We focused on freestyle recovery today by using a progression that began with the zipper drill and advanced to the fingertip drag. From there we went to the head-tap drill and even experimented with a straight-arm recovery.
Here is an excellent summary of the recovery from “Developing Swimmers,” the super-helpful book by Michael Brooks:
‘On your side, elbow high’
“Swimmers should finish the pull on the side and recover the arm by lifting the elbow instead of throwing the arm from the shoulder. The recovery arm is kept close to the body (see photo), relaxed and effortless.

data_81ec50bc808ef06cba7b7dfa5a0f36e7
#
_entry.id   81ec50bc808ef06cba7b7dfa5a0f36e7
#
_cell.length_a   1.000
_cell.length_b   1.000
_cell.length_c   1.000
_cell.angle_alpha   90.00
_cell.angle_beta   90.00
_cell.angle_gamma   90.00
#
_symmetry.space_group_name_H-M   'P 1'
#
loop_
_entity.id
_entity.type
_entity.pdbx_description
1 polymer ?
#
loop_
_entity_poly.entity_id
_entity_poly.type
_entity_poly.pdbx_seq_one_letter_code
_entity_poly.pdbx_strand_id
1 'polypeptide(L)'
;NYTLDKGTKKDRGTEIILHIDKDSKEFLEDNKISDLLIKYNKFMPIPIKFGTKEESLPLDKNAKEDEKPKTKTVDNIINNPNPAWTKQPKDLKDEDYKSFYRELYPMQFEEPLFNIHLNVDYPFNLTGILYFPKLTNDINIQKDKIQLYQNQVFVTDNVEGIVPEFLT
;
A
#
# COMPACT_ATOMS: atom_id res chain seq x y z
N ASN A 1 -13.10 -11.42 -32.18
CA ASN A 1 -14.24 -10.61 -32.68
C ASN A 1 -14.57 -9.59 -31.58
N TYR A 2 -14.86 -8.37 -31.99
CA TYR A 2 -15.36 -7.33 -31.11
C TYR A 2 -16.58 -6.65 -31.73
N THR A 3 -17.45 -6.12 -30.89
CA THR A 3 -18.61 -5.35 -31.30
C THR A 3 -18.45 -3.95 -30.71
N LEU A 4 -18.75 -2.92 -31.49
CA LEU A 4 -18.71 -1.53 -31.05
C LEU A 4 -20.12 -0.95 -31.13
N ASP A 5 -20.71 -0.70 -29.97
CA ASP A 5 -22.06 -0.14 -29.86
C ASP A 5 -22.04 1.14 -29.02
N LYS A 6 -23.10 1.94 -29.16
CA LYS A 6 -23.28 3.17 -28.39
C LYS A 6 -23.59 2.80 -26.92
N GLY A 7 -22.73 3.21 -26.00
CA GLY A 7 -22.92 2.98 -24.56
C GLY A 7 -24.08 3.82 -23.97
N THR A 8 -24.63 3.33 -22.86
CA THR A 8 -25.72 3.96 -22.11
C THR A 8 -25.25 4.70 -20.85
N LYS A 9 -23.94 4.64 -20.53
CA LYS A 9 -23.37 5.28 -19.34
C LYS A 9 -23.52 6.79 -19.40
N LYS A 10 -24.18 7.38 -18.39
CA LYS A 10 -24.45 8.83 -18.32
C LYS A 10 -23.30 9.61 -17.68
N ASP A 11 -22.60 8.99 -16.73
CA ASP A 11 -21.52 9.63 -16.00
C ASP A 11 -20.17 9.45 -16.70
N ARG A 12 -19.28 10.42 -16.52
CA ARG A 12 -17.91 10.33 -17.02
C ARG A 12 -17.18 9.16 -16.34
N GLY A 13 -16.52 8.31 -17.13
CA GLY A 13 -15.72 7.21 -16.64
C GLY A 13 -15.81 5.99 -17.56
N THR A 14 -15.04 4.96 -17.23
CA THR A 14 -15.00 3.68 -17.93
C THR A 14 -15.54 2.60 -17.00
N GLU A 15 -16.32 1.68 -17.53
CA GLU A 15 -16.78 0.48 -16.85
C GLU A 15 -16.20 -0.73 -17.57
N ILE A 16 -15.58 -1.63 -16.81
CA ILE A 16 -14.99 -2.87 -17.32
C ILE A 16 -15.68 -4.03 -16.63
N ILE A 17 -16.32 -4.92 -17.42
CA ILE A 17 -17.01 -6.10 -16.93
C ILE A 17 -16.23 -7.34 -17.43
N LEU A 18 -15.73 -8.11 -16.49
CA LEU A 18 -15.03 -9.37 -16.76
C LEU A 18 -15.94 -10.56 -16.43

The recovery should look easy from the pool deck and feel easy when performed. This sort of recovery is also much easier on the shoulders, keeps the body in its long line, and leads to consistent entry positions and thus consistent catch points.
Common stroke faults:
Swimmers often display wild, throwing, jerking recoveries, which may be coupled with breathing problems (head lifting, throwing and ducking), crossing over the midline at the head entry, wide sideways sculling at the front of the pull, and swaying sideways with the hips and legs. In this situation you can see the equal and opposite reactions of swimming – one problem causes several others.